Ewan Armitage, Colin Jones
Journal of Paramedic Practice, Vol. 9, Iss. 10, 06 Oct 2017, pp 445 - 452

Background: Qualitative research involving paramedics and their involvement in end-of-life (EoL) care has already been published, but there have been no published attitudinal studies specifically relating to do not attempt cardiopulmonary resuscitation (DNACPR) orders and paramedics working in the pre-hospital setting in the UK.

Objective: To gain an understanding of paramedic attitudes towards an increasingly common aspect of paramedic practice, focusing specifically on the pre-hospital environment and identifying
any corelation between gender, length of service, and level of educational attainment.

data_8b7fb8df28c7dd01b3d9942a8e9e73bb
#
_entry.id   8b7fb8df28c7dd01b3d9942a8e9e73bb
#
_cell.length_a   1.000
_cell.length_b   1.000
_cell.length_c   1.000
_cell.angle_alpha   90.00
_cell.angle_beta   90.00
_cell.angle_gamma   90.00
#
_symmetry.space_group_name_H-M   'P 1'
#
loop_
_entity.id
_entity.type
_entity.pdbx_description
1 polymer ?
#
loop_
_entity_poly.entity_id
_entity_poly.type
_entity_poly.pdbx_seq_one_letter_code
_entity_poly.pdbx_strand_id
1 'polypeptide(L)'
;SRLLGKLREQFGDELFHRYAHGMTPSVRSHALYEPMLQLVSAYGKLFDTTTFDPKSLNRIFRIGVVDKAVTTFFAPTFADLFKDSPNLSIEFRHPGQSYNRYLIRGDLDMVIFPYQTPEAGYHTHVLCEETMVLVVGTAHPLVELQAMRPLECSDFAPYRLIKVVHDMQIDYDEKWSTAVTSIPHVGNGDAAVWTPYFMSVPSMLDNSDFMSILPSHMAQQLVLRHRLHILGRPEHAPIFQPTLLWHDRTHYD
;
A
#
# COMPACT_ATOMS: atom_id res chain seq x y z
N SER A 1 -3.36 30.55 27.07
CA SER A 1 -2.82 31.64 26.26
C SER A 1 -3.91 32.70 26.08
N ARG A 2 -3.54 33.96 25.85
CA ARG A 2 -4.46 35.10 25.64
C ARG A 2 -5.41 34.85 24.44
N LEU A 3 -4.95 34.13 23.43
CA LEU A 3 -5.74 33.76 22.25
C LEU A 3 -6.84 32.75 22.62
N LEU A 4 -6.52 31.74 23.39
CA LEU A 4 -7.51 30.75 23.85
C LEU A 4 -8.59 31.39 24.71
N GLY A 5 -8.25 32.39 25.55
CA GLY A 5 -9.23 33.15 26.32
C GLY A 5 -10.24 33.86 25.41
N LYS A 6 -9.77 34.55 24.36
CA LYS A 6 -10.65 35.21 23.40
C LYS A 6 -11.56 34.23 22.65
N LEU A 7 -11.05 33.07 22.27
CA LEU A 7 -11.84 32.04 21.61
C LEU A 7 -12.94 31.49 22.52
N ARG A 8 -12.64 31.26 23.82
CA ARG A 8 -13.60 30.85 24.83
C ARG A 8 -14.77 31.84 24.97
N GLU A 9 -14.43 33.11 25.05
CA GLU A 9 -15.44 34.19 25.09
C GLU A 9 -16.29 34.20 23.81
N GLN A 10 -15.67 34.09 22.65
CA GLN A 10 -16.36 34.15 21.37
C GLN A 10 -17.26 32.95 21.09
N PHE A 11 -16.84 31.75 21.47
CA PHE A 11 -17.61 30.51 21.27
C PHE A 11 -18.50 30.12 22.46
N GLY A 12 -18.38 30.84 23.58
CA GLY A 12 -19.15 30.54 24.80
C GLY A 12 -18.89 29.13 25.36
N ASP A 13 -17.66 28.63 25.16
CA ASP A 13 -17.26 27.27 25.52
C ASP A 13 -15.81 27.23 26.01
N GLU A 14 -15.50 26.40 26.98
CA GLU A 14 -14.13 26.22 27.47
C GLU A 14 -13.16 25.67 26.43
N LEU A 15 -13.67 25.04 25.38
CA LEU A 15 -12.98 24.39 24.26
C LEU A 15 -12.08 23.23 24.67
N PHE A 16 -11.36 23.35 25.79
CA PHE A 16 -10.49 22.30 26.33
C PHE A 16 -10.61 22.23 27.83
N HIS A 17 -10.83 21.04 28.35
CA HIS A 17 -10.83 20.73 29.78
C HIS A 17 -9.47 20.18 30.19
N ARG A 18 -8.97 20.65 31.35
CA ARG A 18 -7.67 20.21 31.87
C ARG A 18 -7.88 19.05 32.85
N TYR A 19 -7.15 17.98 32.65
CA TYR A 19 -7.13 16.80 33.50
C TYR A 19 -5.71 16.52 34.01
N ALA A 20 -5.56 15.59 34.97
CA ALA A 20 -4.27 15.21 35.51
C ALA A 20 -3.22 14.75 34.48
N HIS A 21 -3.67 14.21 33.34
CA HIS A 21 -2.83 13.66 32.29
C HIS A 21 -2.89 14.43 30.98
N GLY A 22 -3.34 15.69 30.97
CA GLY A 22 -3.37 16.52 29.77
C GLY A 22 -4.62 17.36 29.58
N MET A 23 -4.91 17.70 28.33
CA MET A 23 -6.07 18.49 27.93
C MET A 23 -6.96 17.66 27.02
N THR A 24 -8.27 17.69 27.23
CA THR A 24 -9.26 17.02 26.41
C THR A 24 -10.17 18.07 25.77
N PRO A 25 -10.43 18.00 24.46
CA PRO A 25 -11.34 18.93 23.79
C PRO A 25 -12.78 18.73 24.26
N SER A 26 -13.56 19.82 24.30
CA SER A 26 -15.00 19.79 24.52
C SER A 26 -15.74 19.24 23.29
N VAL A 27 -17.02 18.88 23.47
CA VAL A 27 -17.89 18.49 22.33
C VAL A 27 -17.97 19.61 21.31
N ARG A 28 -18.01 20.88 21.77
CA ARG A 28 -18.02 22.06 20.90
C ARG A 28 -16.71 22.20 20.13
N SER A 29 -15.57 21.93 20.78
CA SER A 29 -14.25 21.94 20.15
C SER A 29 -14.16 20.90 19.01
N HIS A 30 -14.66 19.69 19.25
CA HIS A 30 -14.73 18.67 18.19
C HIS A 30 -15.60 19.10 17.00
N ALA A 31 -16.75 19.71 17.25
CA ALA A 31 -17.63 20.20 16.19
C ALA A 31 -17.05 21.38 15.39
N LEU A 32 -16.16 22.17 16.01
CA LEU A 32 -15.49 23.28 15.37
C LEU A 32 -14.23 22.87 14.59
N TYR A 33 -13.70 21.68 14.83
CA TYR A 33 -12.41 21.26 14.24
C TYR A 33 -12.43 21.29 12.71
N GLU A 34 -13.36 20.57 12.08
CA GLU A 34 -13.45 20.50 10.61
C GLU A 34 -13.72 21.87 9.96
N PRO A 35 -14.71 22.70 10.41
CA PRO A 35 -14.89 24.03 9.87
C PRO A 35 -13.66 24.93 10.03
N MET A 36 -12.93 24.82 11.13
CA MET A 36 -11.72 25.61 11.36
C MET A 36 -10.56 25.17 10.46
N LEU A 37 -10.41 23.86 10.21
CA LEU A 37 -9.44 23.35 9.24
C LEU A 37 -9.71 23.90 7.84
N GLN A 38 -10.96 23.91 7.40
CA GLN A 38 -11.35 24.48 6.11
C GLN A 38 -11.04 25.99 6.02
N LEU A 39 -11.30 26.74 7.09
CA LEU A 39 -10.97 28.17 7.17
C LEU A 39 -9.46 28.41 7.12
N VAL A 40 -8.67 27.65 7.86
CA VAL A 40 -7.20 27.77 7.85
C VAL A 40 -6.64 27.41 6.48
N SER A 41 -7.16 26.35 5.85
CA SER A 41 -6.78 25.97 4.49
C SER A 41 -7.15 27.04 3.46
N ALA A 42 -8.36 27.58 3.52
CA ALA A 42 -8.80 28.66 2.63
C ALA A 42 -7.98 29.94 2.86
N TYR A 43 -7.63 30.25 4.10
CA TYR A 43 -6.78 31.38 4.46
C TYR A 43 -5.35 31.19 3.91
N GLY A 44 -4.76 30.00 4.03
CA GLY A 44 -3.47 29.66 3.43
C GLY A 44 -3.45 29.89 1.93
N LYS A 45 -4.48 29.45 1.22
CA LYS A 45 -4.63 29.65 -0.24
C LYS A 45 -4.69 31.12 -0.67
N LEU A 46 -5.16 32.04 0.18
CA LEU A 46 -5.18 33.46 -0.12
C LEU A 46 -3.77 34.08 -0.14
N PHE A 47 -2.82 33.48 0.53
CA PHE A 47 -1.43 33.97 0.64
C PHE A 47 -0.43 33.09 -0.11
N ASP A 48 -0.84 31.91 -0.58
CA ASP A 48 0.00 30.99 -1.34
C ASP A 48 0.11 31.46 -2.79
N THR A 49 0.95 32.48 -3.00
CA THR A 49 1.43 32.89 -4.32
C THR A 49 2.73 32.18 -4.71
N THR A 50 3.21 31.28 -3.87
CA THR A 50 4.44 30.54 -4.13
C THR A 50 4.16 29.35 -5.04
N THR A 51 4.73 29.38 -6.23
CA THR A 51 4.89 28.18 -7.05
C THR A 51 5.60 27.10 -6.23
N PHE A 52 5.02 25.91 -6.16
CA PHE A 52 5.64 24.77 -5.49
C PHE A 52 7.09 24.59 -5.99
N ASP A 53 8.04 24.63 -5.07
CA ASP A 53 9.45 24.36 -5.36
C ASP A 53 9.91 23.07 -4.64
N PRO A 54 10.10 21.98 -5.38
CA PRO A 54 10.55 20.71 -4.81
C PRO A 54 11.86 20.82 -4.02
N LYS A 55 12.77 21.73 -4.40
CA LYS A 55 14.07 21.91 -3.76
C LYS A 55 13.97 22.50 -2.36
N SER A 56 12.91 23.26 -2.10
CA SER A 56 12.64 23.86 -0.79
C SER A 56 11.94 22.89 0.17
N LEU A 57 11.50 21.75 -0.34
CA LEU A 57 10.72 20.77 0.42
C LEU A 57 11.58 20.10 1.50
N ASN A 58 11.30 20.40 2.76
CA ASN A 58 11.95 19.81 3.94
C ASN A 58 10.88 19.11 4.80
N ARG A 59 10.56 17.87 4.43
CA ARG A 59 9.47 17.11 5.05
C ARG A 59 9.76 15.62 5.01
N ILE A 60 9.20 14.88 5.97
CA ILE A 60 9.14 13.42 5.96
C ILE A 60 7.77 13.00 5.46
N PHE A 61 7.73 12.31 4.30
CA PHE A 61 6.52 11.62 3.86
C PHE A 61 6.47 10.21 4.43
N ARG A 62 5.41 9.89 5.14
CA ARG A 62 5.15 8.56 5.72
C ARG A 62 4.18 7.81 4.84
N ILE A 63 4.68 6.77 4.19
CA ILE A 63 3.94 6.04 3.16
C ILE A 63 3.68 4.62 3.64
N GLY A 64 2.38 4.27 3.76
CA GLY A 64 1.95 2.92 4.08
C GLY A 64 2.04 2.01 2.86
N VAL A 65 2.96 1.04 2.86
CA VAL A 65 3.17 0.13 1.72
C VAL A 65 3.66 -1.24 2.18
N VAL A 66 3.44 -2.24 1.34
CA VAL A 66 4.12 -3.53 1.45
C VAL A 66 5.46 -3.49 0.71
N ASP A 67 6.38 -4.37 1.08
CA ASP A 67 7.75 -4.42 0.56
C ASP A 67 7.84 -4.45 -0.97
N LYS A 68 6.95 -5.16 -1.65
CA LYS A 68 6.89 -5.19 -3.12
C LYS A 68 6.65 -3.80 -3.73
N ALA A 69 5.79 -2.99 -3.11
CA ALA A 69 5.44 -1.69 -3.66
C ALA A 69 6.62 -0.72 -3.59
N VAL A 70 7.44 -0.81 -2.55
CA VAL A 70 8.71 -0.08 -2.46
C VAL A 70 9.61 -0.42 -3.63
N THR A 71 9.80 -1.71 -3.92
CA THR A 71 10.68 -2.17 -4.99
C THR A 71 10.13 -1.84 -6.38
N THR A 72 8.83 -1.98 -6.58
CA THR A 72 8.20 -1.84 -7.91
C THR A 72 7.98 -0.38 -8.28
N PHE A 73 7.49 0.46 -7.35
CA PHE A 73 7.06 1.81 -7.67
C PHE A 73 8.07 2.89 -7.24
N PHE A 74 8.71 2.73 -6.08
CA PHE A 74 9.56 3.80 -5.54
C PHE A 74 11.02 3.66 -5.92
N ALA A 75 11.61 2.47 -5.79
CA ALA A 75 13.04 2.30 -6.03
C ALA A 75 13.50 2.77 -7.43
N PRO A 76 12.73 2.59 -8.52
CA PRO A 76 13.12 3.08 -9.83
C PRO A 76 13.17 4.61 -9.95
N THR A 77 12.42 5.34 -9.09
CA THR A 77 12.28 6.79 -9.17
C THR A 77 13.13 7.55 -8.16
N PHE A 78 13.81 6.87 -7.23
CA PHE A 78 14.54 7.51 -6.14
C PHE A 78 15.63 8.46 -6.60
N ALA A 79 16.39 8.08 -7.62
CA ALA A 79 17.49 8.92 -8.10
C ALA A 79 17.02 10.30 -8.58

Design: A paper-based questionnaire was distributed to all paramedic grades, operational out of two ambulance stations of a regional NHS ambulance service in March 2017. The questionnaires were designed using a combination of free-text boxes and Likert scales. A total of 33 questionnaires
were issued and 11 completed questionnaires were returned.

Results: Respondents indicated the importance of communication in relation to DNACPR orders,
as well as the role of allied health professionals and family members in the process. Respecting the patient's wishes was considered paramount, as was educational provision surrounding DNACPRs.

Conclusion: The majority of respondents reported that they were comfortable incorporating DNACPR
orders in their clinical practice, although more modest responses were returned regarding the level of education received in this area of paramedicine.

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